I have to be honest. That means when I sin sexually, I confess it to God, and then I tell someone–usually my wife. I look her in the eyes, and I tell her what happened. And when I do, I don’t use mealy-mouthed language or softened terms. I use biblical language, biblical categories. I use the words “sin” and “repent.” And admittedly, this is hard on the spouse who hears it. (My wife actually recommends a book for wives of men fighting lust called Reading Your Male by Mary Farrar. She says it was very helpful in understanding my perspective and experience.)
I have to be transparent. I don’t use web-access devices that aren’t monitored by some sort of software, and the weekly reports go to my wife. I made the decision that there can be no dark corners of my online life. My wife knows the password to my phone, and has access to the passwords of all my profiles. There is no need for “privacy” when it comes to my wife. I don’t see this as oppressive or stifling–it’s freeing. I know that I’m not alone, and I have someone watching my back. (This also requires that I trust my wife’s heart and intentions toward me. If you don’t have that trust, then there may be other things you need to address as well.)
I have to be discerning. This is the tactic that I think lots of guys struggle to employ the most. If you know you’re an alcoholic, you stop spending time in bars. If you struggle with addiction to food, you can’t hang out in dessert bakeries. And if you know you are tempted to lust, you have to stop feeding your hungry eyes with images that excite them. What this means in practical terms is that there are LOTS of things I don’t watch or listen to. I pass on the TV shows that everyone in the office is excited about, because I know that no matter how well-written or fascinating the story, I don’t want to see sexual content. I check the IMDB “Parents Guide” for content warnings before renting or going to a movie that I’m not sure is safe for me (even if it means accidentally finding out spoilers). Anything that is close to the line, I try to avoid. Do I miss out on stories that intrigue me? I sure do. There are TV shows and movies that sound exactly like the type of art I love, but I’m never going to watch them because it’s not worth it to me. It’s like the old parable: two wolves battle within you, but the stronger one is the one you feed more often. I make the choice, movie by movie, book by book, program by program, which wolf to feed.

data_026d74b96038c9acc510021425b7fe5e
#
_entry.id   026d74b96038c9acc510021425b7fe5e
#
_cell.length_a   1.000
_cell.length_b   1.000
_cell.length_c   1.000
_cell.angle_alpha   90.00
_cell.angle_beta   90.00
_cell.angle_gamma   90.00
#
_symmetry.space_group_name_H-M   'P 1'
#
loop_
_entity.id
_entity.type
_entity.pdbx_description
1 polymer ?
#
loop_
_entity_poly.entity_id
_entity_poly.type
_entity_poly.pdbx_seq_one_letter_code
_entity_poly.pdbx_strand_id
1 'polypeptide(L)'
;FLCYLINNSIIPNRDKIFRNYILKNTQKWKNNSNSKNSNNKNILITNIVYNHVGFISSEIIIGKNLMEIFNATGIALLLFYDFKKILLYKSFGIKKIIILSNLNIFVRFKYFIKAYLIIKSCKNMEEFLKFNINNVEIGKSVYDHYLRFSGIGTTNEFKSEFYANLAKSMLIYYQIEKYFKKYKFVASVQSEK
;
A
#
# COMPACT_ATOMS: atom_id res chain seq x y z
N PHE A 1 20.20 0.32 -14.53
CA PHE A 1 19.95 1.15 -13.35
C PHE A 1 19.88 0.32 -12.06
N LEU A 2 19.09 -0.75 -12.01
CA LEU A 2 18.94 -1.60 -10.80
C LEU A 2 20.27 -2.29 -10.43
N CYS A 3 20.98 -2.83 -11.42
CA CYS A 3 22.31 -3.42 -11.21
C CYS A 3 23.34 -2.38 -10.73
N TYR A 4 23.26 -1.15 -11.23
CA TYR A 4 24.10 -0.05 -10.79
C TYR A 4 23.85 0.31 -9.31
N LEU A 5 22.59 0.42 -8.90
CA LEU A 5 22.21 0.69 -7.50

I have to be self-aware/humble. This one is sometimes the hardest. Part of success in battle for me is recognizing when I’m weak. Actually, this is where transparency is also helpful, because sometimes it’s a comment from my wife or another friend that clues me in on a blind spot in my life. But in those seasons when I know I’m facing more temptation, and I sense those first signs of weakness in my resolve, I immediately ask for help. I ask for prayer. I invite people to check in on me more often. Let me caution you, though: don’t only use this tactic at the exclusion of the others, because you aren’t always going to catch yourself early, especially early on. You need other people around you. But over time, you’ll start to recognize patterns. You’ll sense things in your heart and mind that are possible warning signs (like anger, secretiveness, pulling back from community, lingering over those fluttering impure thoughts that pop in your head from time to time). If by God’s grace, you notice that you’re starting to slip in your mental purity, that’s the moment when you go on the offensive, pray for deliverance, and ask for help and support to fight all the more.
A Final Encouragement
I’ve already gone too long here, but I want to leave you with an encouragement:
God is not a liar.
Seems obvious, right? But this truth is your rock, your firm foundation, as you fight this battle. Jesus will never leave you or forsake you. His will for you is your sanctification, and He will complete His work in you faithfully and fully. So, do not fear when you face hard days, even days when you stumble and fall. Get up, righteous man, righteous woman–dust yourself off and start running after Jesus again. Learn from your mistakes, guard against sin, and battle the dragon, for lo, his doom is sure.
And know that we’re running with you.